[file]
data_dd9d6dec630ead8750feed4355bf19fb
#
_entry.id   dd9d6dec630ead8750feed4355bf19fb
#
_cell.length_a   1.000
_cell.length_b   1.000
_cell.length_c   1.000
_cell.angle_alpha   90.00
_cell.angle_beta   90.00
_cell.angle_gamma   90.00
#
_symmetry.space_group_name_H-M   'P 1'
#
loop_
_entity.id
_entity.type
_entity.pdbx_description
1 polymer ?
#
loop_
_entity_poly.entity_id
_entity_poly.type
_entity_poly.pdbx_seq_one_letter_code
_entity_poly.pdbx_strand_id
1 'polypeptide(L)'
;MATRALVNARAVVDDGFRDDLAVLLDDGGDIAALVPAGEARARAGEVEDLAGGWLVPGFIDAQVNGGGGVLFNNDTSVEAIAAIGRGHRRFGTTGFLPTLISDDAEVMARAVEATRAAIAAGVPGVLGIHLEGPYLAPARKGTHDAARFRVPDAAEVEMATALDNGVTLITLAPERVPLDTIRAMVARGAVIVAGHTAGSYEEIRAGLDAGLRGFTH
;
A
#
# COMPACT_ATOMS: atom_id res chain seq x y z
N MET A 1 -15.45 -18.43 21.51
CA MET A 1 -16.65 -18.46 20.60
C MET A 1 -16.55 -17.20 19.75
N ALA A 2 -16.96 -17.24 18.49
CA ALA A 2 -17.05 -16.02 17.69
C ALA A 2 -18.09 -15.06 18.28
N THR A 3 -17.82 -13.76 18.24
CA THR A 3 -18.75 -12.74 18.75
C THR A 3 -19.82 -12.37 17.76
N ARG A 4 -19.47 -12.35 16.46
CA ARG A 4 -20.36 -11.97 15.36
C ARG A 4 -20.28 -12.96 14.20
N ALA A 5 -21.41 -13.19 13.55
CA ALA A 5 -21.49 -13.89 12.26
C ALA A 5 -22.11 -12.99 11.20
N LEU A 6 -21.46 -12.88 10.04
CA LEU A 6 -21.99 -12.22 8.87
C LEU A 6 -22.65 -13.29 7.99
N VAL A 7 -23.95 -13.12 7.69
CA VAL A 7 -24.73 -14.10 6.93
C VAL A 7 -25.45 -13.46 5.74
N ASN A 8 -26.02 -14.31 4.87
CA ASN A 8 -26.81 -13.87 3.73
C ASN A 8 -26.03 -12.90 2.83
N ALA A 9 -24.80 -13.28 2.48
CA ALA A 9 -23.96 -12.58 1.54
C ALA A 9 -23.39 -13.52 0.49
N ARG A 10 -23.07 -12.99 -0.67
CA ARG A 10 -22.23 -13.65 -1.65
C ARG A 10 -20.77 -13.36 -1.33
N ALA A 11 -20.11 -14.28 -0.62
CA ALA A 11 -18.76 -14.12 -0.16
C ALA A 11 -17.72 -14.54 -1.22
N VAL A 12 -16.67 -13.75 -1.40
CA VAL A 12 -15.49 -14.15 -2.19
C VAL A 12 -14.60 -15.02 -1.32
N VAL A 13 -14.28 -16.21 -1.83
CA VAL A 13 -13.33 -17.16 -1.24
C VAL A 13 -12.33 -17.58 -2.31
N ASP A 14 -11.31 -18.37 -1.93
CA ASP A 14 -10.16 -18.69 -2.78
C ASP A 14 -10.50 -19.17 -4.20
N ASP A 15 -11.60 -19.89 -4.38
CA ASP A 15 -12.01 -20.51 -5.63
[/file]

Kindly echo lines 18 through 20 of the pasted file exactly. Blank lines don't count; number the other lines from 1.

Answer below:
1 polymer ?
#
loop_